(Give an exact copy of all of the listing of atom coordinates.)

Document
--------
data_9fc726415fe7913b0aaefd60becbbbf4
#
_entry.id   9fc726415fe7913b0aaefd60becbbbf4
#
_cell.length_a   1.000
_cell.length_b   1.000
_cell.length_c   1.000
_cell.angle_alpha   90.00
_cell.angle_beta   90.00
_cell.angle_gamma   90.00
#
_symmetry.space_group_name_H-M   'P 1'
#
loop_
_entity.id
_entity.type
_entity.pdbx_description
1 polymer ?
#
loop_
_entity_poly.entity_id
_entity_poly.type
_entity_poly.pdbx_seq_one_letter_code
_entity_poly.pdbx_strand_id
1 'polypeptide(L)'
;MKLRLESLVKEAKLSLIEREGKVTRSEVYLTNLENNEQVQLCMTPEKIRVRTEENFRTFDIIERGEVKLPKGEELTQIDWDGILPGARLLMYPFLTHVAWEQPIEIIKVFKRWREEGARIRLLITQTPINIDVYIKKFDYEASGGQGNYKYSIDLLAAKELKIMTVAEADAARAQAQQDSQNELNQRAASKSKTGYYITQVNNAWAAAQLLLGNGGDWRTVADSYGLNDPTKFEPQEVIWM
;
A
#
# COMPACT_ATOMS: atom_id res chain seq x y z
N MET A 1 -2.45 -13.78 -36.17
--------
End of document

data_9fc726415fe7913b0aaefd60becbbbf4
#
_entry.id   9fc726415fe7913b0aaefd60becbbbf4
#
_cell.length_a   1.000
_cell.length_b   1.000
_cell.length_c   1.000
_cell.angle_alpha   90.00
_cell.angle_beta   90.00
_cell.angle_gamma   90.00
#
_symmetry.space_group_name_H-M   'P 1'
#
loop_
_entity.id
_entity.type
_entity.pdbx_description
1 polymer ?
#
loop_
_entity_poly.entity_id
_entity_poly.type
_entity_poly.pdbx_seq_one_letter_code
_entity_poly.pdbx_strand_id
1 'polypeptide(L)'
;MKLRLESLVKEAKLSLIEREGKVTRSEVYLTNLENNEQVQLCMTPEKIRVRTEENFRTFDIIERGEVKLPKGEELTQIDWDGILPGARLLMYPFLTHVAWEQPIEIIKVFKRWREEGARIRLLITQTPINIDVYIKKFDYEASGGQGNYKYSIDLLAAKELKIMTVAEADAARAQAQQDSQNELNQRAASKSKTGYYITQVNNAWAAAQLLLGNGGDWRTVADSYGLNDPTKFEPQEVIWM
;
A
#
# COMPACT_ATOMS: atom_id res chain seq x y z
N MET A 1 -2.45 -13.78 -36.17